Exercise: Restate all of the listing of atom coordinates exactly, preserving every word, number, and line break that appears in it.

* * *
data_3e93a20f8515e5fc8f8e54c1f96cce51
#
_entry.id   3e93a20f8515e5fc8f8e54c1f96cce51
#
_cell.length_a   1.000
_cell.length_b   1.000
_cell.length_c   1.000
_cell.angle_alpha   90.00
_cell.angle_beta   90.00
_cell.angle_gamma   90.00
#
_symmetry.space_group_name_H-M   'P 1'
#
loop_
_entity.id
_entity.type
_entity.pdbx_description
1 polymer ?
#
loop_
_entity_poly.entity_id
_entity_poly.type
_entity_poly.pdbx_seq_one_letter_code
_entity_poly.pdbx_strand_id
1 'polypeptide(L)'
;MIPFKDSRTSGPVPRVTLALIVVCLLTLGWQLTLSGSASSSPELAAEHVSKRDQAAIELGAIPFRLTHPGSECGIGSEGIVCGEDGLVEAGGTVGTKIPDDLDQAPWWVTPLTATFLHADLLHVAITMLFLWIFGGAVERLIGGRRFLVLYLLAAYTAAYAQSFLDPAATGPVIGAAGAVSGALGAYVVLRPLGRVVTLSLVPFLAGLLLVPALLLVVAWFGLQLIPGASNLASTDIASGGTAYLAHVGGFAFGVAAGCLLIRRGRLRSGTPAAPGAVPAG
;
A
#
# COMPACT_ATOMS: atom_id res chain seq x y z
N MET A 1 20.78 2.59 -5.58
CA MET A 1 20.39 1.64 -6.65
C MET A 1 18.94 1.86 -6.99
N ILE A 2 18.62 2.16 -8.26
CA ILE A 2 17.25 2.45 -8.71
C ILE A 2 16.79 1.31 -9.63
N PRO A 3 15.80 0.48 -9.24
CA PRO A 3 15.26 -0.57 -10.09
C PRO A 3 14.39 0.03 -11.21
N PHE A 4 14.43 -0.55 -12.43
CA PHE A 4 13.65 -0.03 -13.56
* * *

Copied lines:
data_3e93a20f8515e5fc8f8e54c1f96cce51
#
_entry.id   3e93a20f8515e5fc8f8e54c1f96cce51
#
_cell.length_a   1.000
_cell.length_b   1.000
_cell.length_c   1.000
_cell.angle_alpha   90.00
_cell.angle_beta   90.00
_cell.angle_gamma   90.00
#
_symmetry.space_group_name_H-M   'P 1'
#
loop_
_entity.id
_entity.type
_entity.pdbx_description
1 polymer ?
#
loop_
_entity_poly.entity_id
_entity_poly.type
_entity_poly.pdbx_seq_one_letter_code
_entity_poly.pdbx_strand_id
1 'polypeptide(L)'
;MIPFKDSRTSGPVPRVTLALIVVCLLTLGWQLTLSGSASSSPELAAEHVSKRDQAAIELGAIPFRLTHPGSECGIGSEGIVCGEDGLVEAGGTVGTKIPDDLDQAPWWVTPLTATFLHADLLHVAITMLFLWIFGGAVERLIGGRRFLVLYLLAAYTAAYAQSFLDPAATGPVIGAAGAVSGALGAYVVLRPLGRVVTLSLVPFLAGLLLVPALLLVVAWFGLQLIPGASNLASTDIASGGTAYLAHVGGFAFGVAAGCLLIRRGRLRSGTPAAPGAVPAG
;
A
#
# COMPACT_ATOMS: atom_id res chain seq x y z
N MET A 1 20.78 2.59 -5.58
CA MET A 1 20.39 1.64 -6.65
C MET A 1 18.94 1.86 -6.99
N ILE A 2 18.62 2.16 -8.26
CA ILE A 2 17.25 2.45 -8.71
C ILE A 2 16.79 1.31 -9.63
N PRO A 3 15.80 0.48 -9.24
CA PRO A 3 15.26 -0.57 -10.09
C PRO A 3 14.39 0.03 -11.21
N PHE A 4 14.43 -0.55 -12.43
CA PHE A 4 13.65 -0.03 -13.56